How DBT Is Helping Me Reframe The "Summer Body" Ideal


How DBT Is Helping Me Reframe "Summer Body" Ideal

Colleen Werner

For most people, eating disordered or not, the idea of the “Summer Body” is something that is fixated on as soon as warm weather starts peeking in. While this mindset is something that has become commonplace in society, it is definitely unhealthy.

So, what should we do to help get past this ideal?

One of the most helpful tools I’ve found is dialectical behavior therapy (DBT). DBT focuses on balancing both acceptance and change as a way to foster healthier ways of coping.

In the case of trying to reframe the “summer body” ideal, I’ve found three DBT skills particularly helpful — effective rethinking, turn the mind, and opposite action.

Effective rethinking is taking a thought that isn’t constructive and flipping the wording so it’s a more effective statement. For example, if I have a thought like “I can’t wear a bikini on the beach because my body isn’t small enough,” I’ll reframe the thought to be “I can wear a bikini on the beach regardless of my body size.”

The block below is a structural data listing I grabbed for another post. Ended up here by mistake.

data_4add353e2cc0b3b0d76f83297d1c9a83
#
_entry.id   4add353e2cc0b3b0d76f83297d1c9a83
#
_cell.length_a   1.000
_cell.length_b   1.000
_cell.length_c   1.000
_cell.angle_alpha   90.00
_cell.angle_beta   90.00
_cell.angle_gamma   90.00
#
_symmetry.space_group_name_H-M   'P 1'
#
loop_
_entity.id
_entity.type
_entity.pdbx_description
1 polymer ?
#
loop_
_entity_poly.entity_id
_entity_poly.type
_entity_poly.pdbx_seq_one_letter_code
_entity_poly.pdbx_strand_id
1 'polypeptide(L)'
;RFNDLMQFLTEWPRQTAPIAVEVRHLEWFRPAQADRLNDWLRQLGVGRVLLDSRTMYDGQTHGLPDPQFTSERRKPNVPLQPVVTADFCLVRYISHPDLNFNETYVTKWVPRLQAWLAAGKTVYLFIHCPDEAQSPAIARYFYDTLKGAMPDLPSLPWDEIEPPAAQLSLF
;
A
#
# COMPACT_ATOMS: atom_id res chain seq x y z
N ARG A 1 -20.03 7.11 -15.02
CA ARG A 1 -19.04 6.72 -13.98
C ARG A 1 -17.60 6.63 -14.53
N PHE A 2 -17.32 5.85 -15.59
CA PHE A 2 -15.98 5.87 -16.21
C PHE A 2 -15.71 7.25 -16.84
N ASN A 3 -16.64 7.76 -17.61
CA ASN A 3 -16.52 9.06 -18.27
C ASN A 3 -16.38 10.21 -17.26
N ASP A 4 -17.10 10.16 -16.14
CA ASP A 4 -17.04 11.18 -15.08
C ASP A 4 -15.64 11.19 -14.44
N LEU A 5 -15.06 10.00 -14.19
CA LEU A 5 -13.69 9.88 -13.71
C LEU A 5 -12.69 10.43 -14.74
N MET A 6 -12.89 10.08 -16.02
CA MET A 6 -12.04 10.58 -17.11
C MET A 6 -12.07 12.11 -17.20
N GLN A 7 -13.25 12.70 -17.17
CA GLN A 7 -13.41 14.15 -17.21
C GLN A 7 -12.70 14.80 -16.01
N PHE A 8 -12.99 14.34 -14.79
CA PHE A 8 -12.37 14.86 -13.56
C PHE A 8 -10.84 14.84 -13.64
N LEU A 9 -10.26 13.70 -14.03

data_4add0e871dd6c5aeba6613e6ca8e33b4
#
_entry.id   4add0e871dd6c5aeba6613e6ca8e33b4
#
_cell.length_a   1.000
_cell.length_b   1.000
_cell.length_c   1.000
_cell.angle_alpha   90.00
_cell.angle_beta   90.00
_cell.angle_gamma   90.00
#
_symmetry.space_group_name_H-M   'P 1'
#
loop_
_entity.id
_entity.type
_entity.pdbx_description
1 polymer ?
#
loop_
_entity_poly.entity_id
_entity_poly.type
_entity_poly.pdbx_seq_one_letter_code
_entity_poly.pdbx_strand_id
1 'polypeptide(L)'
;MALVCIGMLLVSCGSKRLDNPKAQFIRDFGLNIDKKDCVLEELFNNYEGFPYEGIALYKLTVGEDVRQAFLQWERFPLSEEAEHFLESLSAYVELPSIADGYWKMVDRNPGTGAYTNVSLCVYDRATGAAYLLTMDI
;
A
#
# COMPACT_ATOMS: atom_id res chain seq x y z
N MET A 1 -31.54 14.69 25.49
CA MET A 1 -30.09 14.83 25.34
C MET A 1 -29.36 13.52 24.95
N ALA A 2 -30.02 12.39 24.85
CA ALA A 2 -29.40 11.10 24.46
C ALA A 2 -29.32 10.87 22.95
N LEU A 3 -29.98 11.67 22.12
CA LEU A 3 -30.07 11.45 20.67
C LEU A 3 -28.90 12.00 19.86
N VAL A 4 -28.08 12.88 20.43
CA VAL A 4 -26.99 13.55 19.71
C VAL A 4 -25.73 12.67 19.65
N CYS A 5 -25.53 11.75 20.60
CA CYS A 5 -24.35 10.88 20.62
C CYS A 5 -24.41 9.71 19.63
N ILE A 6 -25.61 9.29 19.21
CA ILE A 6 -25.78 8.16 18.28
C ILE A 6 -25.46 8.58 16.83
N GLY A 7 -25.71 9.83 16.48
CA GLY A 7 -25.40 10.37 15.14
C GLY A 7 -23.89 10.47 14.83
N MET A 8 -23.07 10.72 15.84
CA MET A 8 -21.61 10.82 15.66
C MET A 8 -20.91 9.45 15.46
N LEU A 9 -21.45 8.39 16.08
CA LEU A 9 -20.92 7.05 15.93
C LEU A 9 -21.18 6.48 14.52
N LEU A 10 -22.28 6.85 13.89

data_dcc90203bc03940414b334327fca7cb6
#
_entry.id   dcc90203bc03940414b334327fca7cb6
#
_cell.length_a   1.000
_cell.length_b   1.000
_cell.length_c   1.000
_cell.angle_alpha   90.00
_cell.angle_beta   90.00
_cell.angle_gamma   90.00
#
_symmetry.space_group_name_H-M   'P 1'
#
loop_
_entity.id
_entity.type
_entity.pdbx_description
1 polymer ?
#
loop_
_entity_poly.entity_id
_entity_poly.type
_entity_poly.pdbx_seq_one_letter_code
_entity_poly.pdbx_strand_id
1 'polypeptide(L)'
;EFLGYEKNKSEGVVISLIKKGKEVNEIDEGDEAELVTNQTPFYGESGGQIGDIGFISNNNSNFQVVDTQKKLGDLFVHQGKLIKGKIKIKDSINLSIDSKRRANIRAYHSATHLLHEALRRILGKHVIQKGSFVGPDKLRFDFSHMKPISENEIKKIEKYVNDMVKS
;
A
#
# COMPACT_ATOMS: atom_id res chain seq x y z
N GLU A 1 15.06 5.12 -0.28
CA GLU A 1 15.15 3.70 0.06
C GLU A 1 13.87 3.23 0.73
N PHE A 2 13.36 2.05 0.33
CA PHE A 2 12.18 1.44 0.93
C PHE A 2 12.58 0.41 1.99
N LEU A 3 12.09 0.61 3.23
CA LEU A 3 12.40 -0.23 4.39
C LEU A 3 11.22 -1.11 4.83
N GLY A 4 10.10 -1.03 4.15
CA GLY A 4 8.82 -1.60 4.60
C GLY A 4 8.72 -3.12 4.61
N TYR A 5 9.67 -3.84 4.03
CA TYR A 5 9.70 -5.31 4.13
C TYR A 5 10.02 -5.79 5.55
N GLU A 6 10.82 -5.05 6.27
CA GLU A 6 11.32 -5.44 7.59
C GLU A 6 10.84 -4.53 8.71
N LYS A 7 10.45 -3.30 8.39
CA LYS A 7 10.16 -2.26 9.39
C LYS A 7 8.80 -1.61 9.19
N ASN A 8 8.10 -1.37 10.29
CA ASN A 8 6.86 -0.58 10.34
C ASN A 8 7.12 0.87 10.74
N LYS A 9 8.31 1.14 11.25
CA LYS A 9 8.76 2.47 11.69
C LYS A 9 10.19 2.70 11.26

Turning the mind is a radical acceptance skill where you pretty much yell “no!” at distressing thoughts. For example, if you’re wearing an outfit that is giving you negative body image, you can respond to those thoughts by saying “NO!” or “Go away!” or “You’re not going to win today.”

Opposite action is a skill where you do the opposite of what your urge is. For example, if you have the urge to stay home because you don’t want to wear a bathing suit, you can choose to go to the beach and wear a bathing suit.

This Summer, I challenge you to reframe the “Summer Body” ideal and choose to believe that you have a summer body right now, in this moment, just as you are.

Spacer - green.jpg Colleen Werner Contributor

Colleen Werner is a writer, dancer, and future therapist from Long Island, NY. She’s studying Psychology at SUNY Old Westbury and plans on going to graduate school for Mental Health Counseling. She aspires to start an eating disorder treatment program for dancers. Colleen’s experiences in recovery from an eating disorder and anxiety disorder have inspired her to share her story in an effort to help others, end the stigma, and create a sense of community. She is a National Ambassador for Project HEAL, a Campus Editor-at-Large for HuffPost, and a contributor for HerCampus and The Mighty. Colleen’s Instagram, @leenahlovesherself, inspires thousands every day with her posts about authenticity and mental health.